In various embodiments, the response of the mitigation device to the signal may be reversible (to prevent damage in the event that an impact does not occur) and/or may be tailored both locally and globally to the particular nature of the impact event. It may also, for example, in the case of stiffness changes, be unnoticeable or undetectable (fully reversible), unless an impact occurs, to the vehicle operator. Further, there is minimal interference with vehicle operation. Common elements to the various embodiments described herein are illustrated in FIG. 1. Such elements include a sensor 2 plus a controller 4 for triggering the active material based mechanism 6. It further contains a power source 8, a switch 9, and one or more active materials 18 incorporated into the mechanism 6. In a preferred mode of operation, the mechanism is unpowered during normal driving and is activated or powered when triggered by detection of an output signal 7 from the controller 4 based on input to it from an impact or pre-impact sensor, schematically illustrated by 2 in FIG. 1. Such a mechanism would remain activated through the impact event and deactivated upon the conclusion of the impact event. In an alternative embodiment, the mechanism would be deactivated upon a timer timing out, which would be useful in the case of a false detect.

For example, FIG. 2 depicts an exemplary linear rod active hood lift mechanism 10 in the rest and lift positions. The hood 12 comprises a rotating pivot point 14 at one end. Pivot point 14 provides a means of attachment for hood 12 to a vehicle body (not shown). A lifting rod 24 is disposed on hood 12 on an end opposite to pivot point 14. An active material 18 is disposed on lifting rod 24. Connector 22 is coupled to and in operative communication with active material 18 on an end opposite to lifting rod 24. Connector 22 provides a means of attachment for active material 18 to an activation device (not shown), which is at a fixed location. A clearance distance 20 is defined as a distance between hood 12 and an under hood rigid body component 16, e.g., an engine. In the rest position, clearance distance 20 is at a minimum.

Producing the activation signal with the activation device (not shown) and applying the activation signal to active material 18 effects a change in at least one property of active material 18. When the change in the at least one property is effected, active material 18 exerts a linear pulling force on lifting rod 24, which results in an increased clearance distance 20 owing to a change in the hood location. Under these circumstances, hood 12 is no longer in the rest position, but in the lift position. For example, if the active material is a shape memory alloy or polymer, the activation signal may comprise a thermal signal, which causes contraction of the shape memory alloy or polymer, resulting in a change in hood location.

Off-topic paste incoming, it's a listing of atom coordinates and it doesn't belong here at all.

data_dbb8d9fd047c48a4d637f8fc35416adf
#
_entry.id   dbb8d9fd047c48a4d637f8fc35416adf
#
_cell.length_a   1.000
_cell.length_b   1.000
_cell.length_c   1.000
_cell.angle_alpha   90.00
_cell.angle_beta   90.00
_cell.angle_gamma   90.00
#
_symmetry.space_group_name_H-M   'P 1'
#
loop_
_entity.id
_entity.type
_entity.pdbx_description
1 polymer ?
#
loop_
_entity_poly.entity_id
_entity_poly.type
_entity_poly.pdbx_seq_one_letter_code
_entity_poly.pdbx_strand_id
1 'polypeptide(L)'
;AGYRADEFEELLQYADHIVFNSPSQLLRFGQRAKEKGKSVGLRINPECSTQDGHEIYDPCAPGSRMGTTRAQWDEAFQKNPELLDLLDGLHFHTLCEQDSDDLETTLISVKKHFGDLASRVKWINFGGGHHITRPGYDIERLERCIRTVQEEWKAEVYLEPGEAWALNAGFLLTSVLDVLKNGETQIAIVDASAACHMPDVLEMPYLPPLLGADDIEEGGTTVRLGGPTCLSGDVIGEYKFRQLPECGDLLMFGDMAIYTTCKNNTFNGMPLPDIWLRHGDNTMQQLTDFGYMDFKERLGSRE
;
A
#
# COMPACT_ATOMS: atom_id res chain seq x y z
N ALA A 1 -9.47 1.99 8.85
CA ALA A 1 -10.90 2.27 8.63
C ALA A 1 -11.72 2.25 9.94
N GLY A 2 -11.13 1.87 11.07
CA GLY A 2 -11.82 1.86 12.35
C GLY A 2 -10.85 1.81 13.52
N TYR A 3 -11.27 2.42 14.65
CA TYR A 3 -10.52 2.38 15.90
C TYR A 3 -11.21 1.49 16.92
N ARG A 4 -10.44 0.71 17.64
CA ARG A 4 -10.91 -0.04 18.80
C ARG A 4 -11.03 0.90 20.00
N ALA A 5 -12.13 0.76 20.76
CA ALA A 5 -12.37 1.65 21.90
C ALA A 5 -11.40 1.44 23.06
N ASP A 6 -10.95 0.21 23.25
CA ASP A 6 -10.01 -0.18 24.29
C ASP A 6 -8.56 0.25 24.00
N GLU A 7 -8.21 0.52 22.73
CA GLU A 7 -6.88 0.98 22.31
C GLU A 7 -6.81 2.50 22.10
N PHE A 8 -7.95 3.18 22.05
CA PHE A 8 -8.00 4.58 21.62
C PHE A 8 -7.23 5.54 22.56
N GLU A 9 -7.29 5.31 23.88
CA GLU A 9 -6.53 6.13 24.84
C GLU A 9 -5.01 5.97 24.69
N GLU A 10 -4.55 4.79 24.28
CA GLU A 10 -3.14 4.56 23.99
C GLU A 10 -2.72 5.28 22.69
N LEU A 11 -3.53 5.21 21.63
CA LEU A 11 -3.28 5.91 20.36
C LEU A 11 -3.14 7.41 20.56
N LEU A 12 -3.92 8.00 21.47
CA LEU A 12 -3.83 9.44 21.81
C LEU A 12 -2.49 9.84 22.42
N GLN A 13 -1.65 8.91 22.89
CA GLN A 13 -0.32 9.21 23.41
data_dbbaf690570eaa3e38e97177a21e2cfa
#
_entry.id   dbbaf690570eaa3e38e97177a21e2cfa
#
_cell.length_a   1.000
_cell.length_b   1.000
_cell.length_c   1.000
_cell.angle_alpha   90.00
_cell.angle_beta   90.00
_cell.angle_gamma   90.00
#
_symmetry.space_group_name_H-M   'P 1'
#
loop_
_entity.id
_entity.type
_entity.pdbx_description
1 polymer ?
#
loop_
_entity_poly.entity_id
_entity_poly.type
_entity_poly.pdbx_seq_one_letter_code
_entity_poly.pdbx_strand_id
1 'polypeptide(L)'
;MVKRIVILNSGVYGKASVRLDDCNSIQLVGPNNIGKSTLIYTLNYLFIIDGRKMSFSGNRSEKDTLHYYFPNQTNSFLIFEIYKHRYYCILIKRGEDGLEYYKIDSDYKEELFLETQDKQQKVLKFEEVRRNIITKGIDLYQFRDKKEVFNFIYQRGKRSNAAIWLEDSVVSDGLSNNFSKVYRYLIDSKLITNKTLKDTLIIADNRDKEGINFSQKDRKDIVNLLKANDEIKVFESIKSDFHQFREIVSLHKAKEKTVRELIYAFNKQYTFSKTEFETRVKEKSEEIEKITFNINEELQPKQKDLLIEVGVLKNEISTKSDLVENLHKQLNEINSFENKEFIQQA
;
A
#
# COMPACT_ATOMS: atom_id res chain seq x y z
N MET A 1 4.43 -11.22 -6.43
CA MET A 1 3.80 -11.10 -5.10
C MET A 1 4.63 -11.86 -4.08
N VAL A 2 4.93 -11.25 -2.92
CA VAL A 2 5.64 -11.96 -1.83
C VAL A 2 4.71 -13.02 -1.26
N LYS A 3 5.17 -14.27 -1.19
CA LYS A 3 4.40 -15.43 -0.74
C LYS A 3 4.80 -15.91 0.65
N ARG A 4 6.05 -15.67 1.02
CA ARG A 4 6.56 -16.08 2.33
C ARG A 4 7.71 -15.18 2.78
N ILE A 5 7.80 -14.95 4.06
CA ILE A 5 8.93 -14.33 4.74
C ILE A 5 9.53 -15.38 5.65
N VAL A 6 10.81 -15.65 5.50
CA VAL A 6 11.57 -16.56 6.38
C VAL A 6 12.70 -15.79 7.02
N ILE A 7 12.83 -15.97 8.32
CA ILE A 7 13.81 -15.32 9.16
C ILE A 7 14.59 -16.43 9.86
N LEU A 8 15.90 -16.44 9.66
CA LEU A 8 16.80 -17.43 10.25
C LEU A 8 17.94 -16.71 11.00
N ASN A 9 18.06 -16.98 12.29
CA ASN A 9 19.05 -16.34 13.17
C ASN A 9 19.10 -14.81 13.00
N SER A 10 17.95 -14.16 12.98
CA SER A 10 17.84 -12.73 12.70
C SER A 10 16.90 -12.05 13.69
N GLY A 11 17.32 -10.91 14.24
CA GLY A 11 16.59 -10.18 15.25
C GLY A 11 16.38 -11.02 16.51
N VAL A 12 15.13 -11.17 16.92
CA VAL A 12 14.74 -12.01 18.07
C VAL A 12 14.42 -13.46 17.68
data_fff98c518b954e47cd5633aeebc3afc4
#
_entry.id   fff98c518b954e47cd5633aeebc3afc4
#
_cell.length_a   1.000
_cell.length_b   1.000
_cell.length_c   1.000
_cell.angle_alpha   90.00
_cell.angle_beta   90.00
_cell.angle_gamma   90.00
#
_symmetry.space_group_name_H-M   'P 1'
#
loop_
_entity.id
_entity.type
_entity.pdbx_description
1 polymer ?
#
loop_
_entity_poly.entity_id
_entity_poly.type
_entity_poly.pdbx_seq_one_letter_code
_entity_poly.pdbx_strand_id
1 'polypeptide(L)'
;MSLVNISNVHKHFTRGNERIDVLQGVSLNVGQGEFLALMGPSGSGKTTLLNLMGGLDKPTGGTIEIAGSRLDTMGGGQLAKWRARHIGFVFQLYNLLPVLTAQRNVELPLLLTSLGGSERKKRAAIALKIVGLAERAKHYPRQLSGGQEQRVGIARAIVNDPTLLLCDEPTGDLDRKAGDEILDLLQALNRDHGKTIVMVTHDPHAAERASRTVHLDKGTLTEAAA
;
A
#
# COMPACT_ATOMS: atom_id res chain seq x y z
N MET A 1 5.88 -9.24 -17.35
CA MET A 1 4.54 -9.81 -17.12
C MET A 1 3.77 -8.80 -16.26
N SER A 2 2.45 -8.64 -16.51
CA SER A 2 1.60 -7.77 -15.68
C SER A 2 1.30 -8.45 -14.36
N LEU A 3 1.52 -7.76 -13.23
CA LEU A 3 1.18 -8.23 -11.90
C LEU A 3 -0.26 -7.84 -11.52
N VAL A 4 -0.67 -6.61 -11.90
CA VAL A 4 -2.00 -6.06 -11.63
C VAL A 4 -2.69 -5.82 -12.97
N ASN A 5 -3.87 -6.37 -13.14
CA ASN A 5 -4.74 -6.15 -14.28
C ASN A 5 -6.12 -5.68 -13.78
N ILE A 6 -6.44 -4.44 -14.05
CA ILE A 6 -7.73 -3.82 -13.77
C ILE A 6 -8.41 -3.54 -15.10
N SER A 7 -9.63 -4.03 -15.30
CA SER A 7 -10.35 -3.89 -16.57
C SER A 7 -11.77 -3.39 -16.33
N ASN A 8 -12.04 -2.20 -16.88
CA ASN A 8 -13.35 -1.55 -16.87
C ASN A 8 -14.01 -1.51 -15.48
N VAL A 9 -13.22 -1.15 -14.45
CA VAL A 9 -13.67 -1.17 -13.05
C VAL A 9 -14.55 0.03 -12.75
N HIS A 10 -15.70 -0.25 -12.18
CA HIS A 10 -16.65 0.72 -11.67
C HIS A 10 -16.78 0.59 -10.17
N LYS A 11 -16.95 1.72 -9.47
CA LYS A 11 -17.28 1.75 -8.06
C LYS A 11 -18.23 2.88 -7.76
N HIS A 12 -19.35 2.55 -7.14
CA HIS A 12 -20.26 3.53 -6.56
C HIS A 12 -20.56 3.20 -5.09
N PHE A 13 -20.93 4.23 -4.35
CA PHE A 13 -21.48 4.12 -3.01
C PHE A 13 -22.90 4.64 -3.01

Alternatively, multiple lifting rods may be used in parallel to enable both a change in hood location and orientation.

In another embodiment, lifting rod 24 may substitute for active material 18 and is formed from an active material. Alternatively, lifting rod 24 may comprise an active material, which optionally is the same active material used in active material 18.

FIG. 3 depicts an exemplary torsional rod active hood lift mechanism 50 in the rest and lift positions. The hood 12 comprises a rotating pivot point 14 at one end. Pivot point 14 provides a means of attachment for hood 12 to a vehicle body (not shown). The rotation of pivot point 14 is controlled by a torsional rod (not shown). The torsional rod is coupled to and in operative communication with the active material (not shown). In the rest position, shown in FIG. 2 as dashed hood 12, clearance distance 20 is at a minimum.

Producing the activation signal with the activation device (not shown) and applying the activation signal to the active material effects a change in the property of the active material. When the change in the property is effected, the active material exerts a rotational force on the torsional rod, which results in an increased clearance distance 20, owing to a change in the hood location. Under these circumstances, hood 12 is no longer in the rest position, but in the lift position, shown in FIG. 2 as shaded hood 12. Optionally, the torsional rod is formed of the active material.

FIG. 4 depicts an exemplary buckling wire active hood lift mechanism 100 in the rest and lift positions. The hood 12 comprises a rotating pivot point 14 at one end, which provides a means of attachment for hood 12 to a vehicle body (not shown). Active material 18 is fixedly attached to hood 12 at the same end as pivot point 14. At an end opposite pivot point 14, active material 18 is coupled to and in operative communication with connector 112. Connector 112 provides a means of attachment for active material 18 to hood 12 and to an activation device (not shown). A predetermined buckling point 114 is interposed at a position on hood 12 between pivot point 14 and connector 112. In the rest position, shown in FIG. 3 as dashed hood 12, clearance distance 20 is at a minimum.